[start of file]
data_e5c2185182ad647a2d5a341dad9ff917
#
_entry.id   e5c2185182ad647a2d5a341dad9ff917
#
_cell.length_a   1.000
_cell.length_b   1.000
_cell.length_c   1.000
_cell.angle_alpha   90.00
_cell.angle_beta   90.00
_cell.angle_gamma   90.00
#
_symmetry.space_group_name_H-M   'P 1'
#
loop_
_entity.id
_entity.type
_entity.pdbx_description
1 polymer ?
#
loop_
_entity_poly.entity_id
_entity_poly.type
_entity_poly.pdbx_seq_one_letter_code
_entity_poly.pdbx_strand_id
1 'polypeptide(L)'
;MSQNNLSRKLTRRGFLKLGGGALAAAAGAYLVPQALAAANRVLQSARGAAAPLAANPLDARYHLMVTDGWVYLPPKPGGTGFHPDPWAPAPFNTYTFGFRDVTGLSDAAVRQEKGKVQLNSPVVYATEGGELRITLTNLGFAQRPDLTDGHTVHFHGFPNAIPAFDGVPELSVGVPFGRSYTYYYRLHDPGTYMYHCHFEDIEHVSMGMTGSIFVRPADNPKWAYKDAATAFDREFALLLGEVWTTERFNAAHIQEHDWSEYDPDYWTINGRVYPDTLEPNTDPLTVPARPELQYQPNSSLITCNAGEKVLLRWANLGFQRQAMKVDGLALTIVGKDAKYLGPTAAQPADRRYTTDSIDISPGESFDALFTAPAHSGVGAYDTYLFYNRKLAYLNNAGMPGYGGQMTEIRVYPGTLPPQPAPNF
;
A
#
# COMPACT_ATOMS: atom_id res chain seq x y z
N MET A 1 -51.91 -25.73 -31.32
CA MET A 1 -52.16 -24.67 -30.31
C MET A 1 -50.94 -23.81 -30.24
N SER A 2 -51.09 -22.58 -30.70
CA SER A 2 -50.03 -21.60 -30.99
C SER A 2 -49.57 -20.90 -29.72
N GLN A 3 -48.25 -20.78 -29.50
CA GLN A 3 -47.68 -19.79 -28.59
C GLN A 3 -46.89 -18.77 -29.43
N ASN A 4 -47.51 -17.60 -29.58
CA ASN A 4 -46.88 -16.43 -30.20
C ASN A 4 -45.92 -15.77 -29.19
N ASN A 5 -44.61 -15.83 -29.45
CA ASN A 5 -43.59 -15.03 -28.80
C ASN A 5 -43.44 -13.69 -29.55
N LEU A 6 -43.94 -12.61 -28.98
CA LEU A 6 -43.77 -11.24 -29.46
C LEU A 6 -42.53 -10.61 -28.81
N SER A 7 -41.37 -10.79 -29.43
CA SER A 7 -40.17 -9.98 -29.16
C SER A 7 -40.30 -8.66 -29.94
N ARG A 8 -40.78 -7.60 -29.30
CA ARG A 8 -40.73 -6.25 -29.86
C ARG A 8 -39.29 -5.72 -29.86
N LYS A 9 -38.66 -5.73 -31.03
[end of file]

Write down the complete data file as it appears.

data_e5c2185182ad647a2d5a341dad9ff917
#
_entry.id   e5c2185182ad647a2d5a341dad9ff917
#
_cell.length_a   1.000
_cell.length_b   1.000
_cell.length_c   1.000
_cell.angle_alpha   90.00
_cell.angle_beta   90.00
_cell.angle_gamma   90.00
#
_symmetry.space_group_name_H-M   'P 1'
#
loop_
_entity.id
_entity.type
_entity.pdbx_description
1 polymer ?
#
loop_
_entity_poly.entity_id
_entity_poly.type
_entity_poly.pdbx_seq_one_letter_code
_entity_poly.pdbx_strand_id
1 'polypeptide(L)'
;MSQNNLSRKLTRRGFLKLGGGALAAAAGAYLVPQALAAANRVLQSARGAAAPLAANPLDARYHLMVTDGWVYLPPKPGGTGFHPDPWAPAPFNTYTFGFRDVTGLSDAAVRQEKGKVQLNSPVVYATEGGELRITLTNLGFAQRPDLTDGHTVHFHGFPNAIPAFDGVPELSVGVPFGRSYTYYYRLHDPGTYMYHCHFEDIEHVSMGMTGSIFVRPADNPKWAYKDAATAFDREFALLLGEVWTTERFNAAHIQEHDWSEYDPDYWTINGRVYPDTLEPNTDPLTVPARPELQYQPNSSLITCNAGEKVLLRWANLGFQRQAMKVDGLALTIVGKDAKYLGPTAAQPADRRYTTDSIDISPGESFDALFTAPAHSGVGAYDTYLFYNRKLAYLNNAGMPGYGGQMTEIRVYPGTLPPQPAPNF
;
A
#
# COMPACT_ATOMS: atom_id res chain seq x y z
N MET A 1 -51.91 -25.73 -31.32
CA MET A 1 -52.16 -24.67 -30.31
C MET A 1 -50.94 -23.81 -30.24
N SER A 2 -51.09 -22.58 -30.70
CA SER A 2 -50.03 -21.60 -30.99
C SER A 2 -49.57 -20.90 -29.72
N GLN A 3 -48.25 -20.78 -29.50
CA GLN A 3 -47.68 -19.79 -28.59
C GLN A 3 -46.89 -18.77 -29.43
N ASN A 4 -47.51 -17.60 -29.58
CA ASN A 4 -46.88 -16.43 -30.20
C ASN A 4 -45.92 -15.77 -29.19
N ASN A 5 -44.61 -15.83 -29.45
CA ASN A 5 -43.59 -15.03 -28.80
C ASN A 5 -43.44 -13.69 -29.55
N LEU A 6 -43.94 -12.61 -28.98
CA LEU A 6 -43.77 -11.24 -29.46
C LEU A 6 -42.53 -10.61 -28.81
N SER A 7 -41.37 -10.79 -29.43
CA SER A 7 -40.17 -9.98 -29.16
C SER A 7 -40.30 -8.66 -29.94
N ARG A 8 -40.78 -7.60 -29.30
CA ARG A 8 -40.73 -6.25 -29.86
C ARG A 8 -39.29 -5.72 -29.86
N LYS A 9 -38.66 -5.73 -31.03